How the Experts View Accountability


The American Institute of Certified Public Accountants (AICPA), the professional association for Certified Public Accountants throughout the United States, has long recognized that the mere absence of mathematical discrepancies does not guarantee all is well.  In 1972 the AICPA issued an authoritative guideline entitled Statement on Auditing Standards - Codification of Auditing Standards and Procedures.  Of particular interest for churches is Section 320.44 which states, in pertinent part:

"..... agreement of a cash count with the recorded balance does not provide evidence that all cash received has been properly recorded.  This illustrates an unavoidable distinction between fiduciary and recorded accountability: the former arises immediately upon acquisition of an asset; the latter arises only when the initial record of the transaction is prepared.  [emphasis added]

In the case of a church's Sunday collection, fiduciary accountability begins when members of the congregation place their offerings in the collection basket.  In a typical parish, however, the number of people (clergy, employees and volunteers) having lone, unobserved access to the collection or a portion thereof prior to its tabulation and deposit (recorded accountability) would leave even the greenest of auditors aghast.  Section 320.42 of the AICPA statement addresses that critical interval, declaring:

"The objective of safeguarding assets requires that access be limited to authorized personnel.  The number and caliber of personnel to whom access is authorized should be influenced by the nature of the assets and the related susceptibility to loss through errors and irregularities.  Limitation of direct access to assets requires appropriate physical segregation and protective equipment or devices."  [emphasis added]

The terms errors and irregularities are employed to differentiate between accidental and intentional wrongdoing, respectively.  When one considers "the nature of the assets" involved, i.e., significant amounts of uncounted currency, their "related susceptibility to loss" as a result of intentional wrongdoing should be glaringly evident to any objective reviewer.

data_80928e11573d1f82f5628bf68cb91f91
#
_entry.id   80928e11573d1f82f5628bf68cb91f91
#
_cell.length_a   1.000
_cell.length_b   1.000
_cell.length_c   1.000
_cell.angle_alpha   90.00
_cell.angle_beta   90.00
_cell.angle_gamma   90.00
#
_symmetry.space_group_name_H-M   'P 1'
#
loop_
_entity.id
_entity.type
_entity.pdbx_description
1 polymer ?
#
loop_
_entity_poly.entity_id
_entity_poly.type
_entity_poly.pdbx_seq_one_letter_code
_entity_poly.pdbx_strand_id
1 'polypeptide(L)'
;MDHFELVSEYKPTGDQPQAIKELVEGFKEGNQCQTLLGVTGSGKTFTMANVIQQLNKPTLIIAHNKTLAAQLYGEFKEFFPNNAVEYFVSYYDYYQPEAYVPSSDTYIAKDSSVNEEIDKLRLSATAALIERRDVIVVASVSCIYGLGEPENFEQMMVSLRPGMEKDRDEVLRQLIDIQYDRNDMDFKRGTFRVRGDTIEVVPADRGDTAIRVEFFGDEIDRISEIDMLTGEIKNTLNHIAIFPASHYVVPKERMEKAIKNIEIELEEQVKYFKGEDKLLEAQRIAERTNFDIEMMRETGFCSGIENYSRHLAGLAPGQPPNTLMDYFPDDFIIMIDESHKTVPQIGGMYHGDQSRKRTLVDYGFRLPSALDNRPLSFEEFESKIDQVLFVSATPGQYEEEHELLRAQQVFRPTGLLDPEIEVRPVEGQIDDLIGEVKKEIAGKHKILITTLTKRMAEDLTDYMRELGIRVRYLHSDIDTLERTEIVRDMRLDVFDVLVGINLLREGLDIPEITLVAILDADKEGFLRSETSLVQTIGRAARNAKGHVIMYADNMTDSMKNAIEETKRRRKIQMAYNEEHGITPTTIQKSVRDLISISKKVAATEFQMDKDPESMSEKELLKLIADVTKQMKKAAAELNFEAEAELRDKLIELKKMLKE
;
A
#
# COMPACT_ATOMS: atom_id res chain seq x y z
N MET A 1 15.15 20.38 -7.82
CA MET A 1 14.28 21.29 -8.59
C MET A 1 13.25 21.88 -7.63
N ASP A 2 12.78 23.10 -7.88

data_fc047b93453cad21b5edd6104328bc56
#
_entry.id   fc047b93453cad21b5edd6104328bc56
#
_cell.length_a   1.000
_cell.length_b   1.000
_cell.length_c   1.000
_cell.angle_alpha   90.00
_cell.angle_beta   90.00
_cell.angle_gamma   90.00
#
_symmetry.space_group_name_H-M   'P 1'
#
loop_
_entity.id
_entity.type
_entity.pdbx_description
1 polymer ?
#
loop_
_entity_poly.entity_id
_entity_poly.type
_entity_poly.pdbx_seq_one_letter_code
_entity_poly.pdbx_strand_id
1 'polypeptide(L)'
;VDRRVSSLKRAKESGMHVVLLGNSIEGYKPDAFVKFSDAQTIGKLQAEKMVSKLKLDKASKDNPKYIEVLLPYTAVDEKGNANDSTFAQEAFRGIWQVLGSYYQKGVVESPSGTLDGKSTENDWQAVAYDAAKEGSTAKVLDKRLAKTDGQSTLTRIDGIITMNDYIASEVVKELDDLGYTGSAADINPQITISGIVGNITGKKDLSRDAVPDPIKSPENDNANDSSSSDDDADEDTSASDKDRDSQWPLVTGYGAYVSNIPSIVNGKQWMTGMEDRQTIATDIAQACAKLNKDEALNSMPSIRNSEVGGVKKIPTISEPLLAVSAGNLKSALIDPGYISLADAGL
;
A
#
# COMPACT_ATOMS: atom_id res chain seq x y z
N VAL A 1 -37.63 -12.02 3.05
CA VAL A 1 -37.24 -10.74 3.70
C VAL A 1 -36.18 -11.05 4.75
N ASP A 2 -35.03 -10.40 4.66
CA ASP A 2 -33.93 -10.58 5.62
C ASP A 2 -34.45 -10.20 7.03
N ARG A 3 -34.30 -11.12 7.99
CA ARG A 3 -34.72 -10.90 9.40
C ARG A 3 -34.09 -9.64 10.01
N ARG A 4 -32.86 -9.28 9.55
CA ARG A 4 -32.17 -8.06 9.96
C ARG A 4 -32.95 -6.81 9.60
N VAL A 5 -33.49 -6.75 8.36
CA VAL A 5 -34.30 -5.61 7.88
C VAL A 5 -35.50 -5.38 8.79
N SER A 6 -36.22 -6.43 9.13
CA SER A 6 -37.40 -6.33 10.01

Some churches have good or perhaps even excellent control over their cash disbursements and thus might conclude that their revenue is secure.  Section 320.67 of the AICPA statement addresses that misconception, in pertinent part, as follows:

Controls and weaknesses affecting different classes of transactions are not offsetting in their effect.  For example, weaknesses in cash receipts procedures are not mitigated by controls in cash disbursements procedures;...”

For a church, of course, the “cash receipts procedures” are represented by all stages of the Sunday collection process up to and including the deposit of all monies into the parish bank account.

Finally, it is relevant to note that senior managers sometimes have a tendency to cling to old policies and procedures in spite of the emergence of new technology and more secure and efficient procedures.  For those organizations whose continued existence depends upon their ability to show a financial profit, new technology and more efficient procedures are quickly adopted whenever such action is seen as a way to improve the so-called bottom line.  But churches and other non-profit organizations lack the for profit motive, and that absence can serve to strengthen, even institutionalize, that old, inane rationale which usually concludes with the words "because this is the way we've always done it."  Any church leader who recognizes they might fit into that category would be well advised to consider and heed the AICPA’s position on management’s fiscal responsibilities as stated in Section 110.02:

Management has the responsibility for adopting sound accounting policies, for maintaining an adequate and effective system of accounts, for safeguarding assets, and for devising a system of internal control that will, among other things, help assure the production of proper financial statements.

We respectfully suggest that church leaders who refuse or otherwise fail to ensure the absolute safety of their Sunday collections are failing to fulfill a major aspect of their management and pastoral responsibilities.